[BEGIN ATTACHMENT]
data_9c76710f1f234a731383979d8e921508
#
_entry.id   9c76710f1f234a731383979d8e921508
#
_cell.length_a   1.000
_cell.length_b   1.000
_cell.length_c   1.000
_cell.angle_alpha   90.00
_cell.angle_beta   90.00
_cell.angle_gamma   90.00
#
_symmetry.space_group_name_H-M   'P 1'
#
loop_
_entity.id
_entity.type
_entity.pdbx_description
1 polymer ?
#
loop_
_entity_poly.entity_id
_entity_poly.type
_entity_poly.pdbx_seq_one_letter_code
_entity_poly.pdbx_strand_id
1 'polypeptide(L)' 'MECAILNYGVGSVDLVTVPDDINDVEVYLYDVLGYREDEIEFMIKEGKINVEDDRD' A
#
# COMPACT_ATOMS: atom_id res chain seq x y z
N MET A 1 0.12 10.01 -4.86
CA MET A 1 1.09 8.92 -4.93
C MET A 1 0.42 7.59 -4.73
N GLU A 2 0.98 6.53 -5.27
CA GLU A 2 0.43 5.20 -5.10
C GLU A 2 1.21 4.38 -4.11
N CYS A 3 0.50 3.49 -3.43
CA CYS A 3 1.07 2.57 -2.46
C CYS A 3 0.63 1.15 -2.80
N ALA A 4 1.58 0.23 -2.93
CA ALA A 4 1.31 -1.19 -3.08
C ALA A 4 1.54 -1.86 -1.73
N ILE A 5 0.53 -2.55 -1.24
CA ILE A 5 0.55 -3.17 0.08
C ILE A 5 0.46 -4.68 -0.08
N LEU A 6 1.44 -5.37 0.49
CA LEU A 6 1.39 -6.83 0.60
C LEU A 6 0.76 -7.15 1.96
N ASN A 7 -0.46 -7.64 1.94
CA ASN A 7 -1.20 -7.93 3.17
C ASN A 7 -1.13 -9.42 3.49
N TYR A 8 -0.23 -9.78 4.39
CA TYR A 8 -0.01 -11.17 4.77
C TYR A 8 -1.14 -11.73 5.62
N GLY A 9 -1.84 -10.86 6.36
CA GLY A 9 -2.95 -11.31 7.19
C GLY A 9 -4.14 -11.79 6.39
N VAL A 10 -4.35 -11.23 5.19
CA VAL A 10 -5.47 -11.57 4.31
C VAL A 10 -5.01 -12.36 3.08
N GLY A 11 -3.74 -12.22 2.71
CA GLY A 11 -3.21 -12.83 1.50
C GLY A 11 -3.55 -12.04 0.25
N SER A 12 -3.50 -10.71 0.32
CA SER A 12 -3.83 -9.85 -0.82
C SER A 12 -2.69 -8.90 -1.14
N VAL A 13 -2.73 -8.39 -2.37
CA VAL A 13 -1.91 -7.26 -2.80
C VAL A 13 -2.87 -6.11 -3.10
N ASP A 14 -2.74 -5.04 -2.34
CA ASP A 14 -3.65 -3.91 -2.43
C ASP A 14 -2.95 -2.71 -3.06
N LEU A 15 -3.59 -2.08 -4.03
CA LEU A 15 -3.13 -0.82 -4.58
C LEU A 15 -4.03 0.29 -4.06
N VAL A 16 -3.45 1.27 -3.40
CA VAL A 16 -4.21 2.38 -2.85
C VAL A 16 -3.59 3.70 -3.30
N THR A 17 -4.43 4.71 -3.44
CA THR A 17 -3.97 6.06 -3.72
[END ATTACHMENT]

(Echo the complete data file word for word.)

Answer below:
data_9c76710f1f234a731383979d8e921508
#
_entry.id   9c76710f1f234a731383979d8e921508
#
_cell.length_a   1.000
_cell.length_b   1.000
_cell.length_c   1.000
_cell.angle_alpha   90.00
_cell.angle_beta   90.00
_cell.angle_gamma   90.00
#
_symmetry.space_group_name_H-M   'P 1'
#
loop_
_entity.id
_entity.type
_entity.pdbx_description
1 polymer ?
#
loop_
_entity_poly.entity_id
_entity_poly.type
_entity_poly.pdbx_seq_one_letter_code
_entity_poly.pdbx_strand_id
1 'polypeptide(L)' 'MECAILNYGVGSVDLVTVPDDINDVEVYLYDVLGYREDEIEFMIKEGKINVEDDRD' A
#
# COMPACT_ATOMS: atom_id res chain seq x y z
N MET A 1 0.12 10.01 -4.86
CA MET A 1 1.09 8.92 -4.93
C MET A 1 0.42 7.59 -4.73
N GLU A 2 0.98 6.53 -5.27
CA GLU A 2 0.43 5.20 -5.10
C GLU A 2 1.21 4.38 -4.11
N CYS A 3 0.50 3.49 -3.43
CA CYS A 3 1.07 2.57 -2.46
C CYS A 3 0.63 1.15 -2.80
N ALA A 4 1.58 0.23 -2.93
CA ALA A 4 1.31 -1.19 -3.08
C ALA A 4 1.54 -1.86 -1.73
N ILE A 5 0.53 -2.55 -1.24
CA ILE A 5 0.55 -3.17 0.08
C ILE A 5 0.46 -4.68 -0.08
N LEU A 6 1.44 -5.37 0.49
CA LEU A 6 1.39 -6.83 0.60
C LEU A 6 0.76 -7.15 1.96
N ASN A 7 -0.46 -7.64 1.94
CA ASN A 7 -1.20 -7.93 3.17
C ASN A 7 -1.13 -9.42 3.49
N TYR A 8 -0.23 -9.78 4.39
CA TYR A 8 -0.01 -11.17 4.77
C TYR A 8 -1.14 -11.73 5.62
N GLY A 9 -1.84 -10.86 6.36
CA GLY A 9 -2.95 -11.31 7.19
C GLY A 9 -4.14 -11.79 6.39
N VAL A 10 -4.35 -11.23 5.19
CA VAL A 10 -5.47 -11.57 4.31
C VAL A 10 -5.01 -12.36 3.08
N GLY A 11 -3.74 -12.22 2.71
CA GLY A 11 -3.21 -12.83 1.50
C GLY A 11 -3.55 -12.04 0.25
N SER A 12 -3.50 -10.71 0.32
CA SER A 12 -3.83 -9.85 -0.82
C SER A 12 -2.69 -8.90 -1.14
N VAL A 13 -2.73 -8.39 -2.37
CA VAL A 13 -1.91 -7.26 -2.80
C VAL A 13 -2.87 -6.11 -3.10
N ASP A 14 -2.74 -5.04 -2.34
CA ASP A 14 -3.65 -3.91 -2.43
C ASP A 14 -2.95 -2.71 -3.06
N LEU A 15 -3.59 -2.08 -4.03
CA LEU A 15 -3.13 -0.82 -4.58
C LEU A 15 -4.03 0.29 -4.06
N VAL A 16 -3.45 1.27 -3.40
CA VAL A 16 -4.21 2.38 -2.85
C VAL A 16 -3.59 3.70 -3.30
N THR A 17 -4.43 4.71 -3.44
CA THR A 17 -3.97 6.06 -3.72